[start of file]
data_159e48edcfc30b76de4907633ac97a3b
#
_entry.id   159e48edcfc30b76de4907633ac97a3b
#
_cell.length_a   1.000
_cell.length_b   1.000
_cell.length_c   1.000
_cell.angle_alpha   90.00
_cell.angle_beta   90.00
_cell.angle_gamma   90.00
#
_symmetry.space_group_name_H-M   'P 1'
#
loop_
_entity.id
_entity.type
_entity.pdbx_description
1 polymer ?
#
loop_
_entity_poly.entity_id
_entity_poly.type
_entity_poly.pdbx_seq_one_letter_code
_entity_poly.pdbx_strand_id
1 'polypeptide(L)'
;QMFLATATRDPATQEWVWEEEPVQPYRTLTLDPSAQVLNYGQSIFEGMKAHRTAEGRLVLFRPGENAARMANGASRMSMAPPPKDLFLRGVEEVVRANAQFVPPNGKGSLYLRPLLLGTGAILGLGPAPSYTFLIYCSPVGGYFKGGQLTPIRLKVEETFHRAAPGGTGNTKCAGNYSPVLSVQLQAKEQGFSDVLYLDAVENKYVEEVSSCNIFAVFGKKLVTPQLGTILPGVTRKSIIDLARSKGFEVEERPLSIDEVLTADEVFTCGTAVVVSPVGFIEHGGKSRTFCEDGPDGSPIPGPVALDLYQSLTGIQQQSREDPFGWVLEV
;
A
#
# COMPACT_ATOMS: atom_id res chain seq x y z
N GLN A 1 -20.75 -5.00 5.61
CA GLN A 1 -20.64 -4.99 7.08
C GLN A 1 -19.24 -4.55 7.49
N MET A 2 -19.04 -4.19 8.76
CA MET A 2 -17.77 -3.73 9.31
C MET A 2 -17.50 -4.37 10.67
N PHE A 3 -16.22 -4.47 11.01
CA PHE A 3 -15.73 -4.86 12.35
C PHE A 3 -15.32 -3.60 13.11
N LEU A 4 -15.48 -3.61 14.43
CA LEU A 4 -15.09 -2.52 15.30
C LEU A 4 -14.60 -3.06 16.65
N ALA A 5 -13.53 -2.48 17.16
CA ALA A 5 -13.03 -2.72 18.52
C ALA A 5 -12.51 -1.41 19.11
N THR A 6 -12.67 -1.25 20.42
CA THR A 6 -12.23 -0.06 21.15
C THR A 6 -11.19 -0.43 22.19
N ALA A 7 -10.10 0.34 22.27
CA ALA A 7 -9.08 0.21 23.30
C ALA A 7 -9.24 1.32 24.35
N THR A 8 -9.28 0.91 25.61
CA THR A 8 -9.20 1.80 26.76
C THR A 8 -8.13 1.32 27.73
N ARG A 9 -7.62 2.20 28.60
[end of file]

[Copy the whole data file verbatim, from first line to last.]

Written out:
data_159e48edcfc30b76de4907633ac97a3b
#
_entry.id   159e48edcfc30b76de4907633ac97a3b
#
_cell.length_a   1.000
_cell.length_b   1.000
_cell.length_c   1.000
_cell.angle_alpha   90.00
_cell.angle_beta   90.00
_cell.angle_gamma   90.00
#
_symmetry.space_group_name_H-M   'P 1'
#
loop_
_entity.id
_entity.type
_entity.pdbx_description
1 polymer ?
#
loop_
_entity_poly.entity_id
_entity_poly.type
_entity_poly.pdbx_seq_one_letter_code
_entity_poly.pdbx_strand_id
1 'polypeptide(L)'
;QMFLATATRDPATQEWVWEEEPVQPYRTLTLDPSAQVLNYGQSIFEGMKAHRTAEGRLVLFRPGENAARMANGASRMSMAPPPKDLFLRGVEEVVRANAQFVPPNGKGSLYLRPLLLGTGAILGLGPAPSYTFLIYCSPVGGYFKGGQLTPIRLKVEETFHRAAPGGTGNTKCAGNYSPVLSVQLQAKEQGFSDVLYLDAVENKYVEEVSSCNIFAVFGKKLVTPQLGTILPGVTRKSIIDLARSKGFEVEERPLSIDEVLTADEVFTCGTAVVVSPVGFIEHGGKSRTFCEDGPDGSPIPGPVALDLYQSLTGIQQQSREDPFGWVLEV
;
A
#
# COMPACT_ATOMS: atom_id res chain seq x y z
N GLN A 1 -20.75 -5.00 5.61
CA GLN A 1 -20.64 -4.99 7.08
C GLN A 1 -19.24 -4.55 7.49
N MET A 2 -19.04 -4.19 8.76
CA MET A 2 -17.77 -3.73 9.31
C MET A 2 -17.50 -4.37 10.67
N PHE A 3 -16.22 -4.47 11.01
CA PHE A 3 -15.73 -4.86 12.35
C PHE A 3 -15.32 -3.60 13.11
N LEU A 4 -15.48 -3.61 14.43
CA LEU A 4 -15.09 -2.52 15.30
C LEU A 4 -14.60 -3.06 16.65
N ALA A 5 -13.53 -2.48 17.16
CA ALA A 5 -13.03 -2.72 18.52
C ALA A 5 -12.51 -1.41 19.11
N THR A 6 -12.67 -1.25 20.42
CA THR A 6 -12.23 -0.06 21.15
C THR A 6 -11.19 -0.43 22.19
N ALA A 7 -10.10 0.34 22.27
CA ALA A 7 -9.08 0.21 23.30
C ALA A 7 -9.24 1.32 24.35
N THR A 8 -9.28 0.91 25.61
CA THR A 8 -9.20 1.80 26.76
C THR A 8 -8.13 1.32 27.73
N ARG A 9 -7.62 2.20 28.60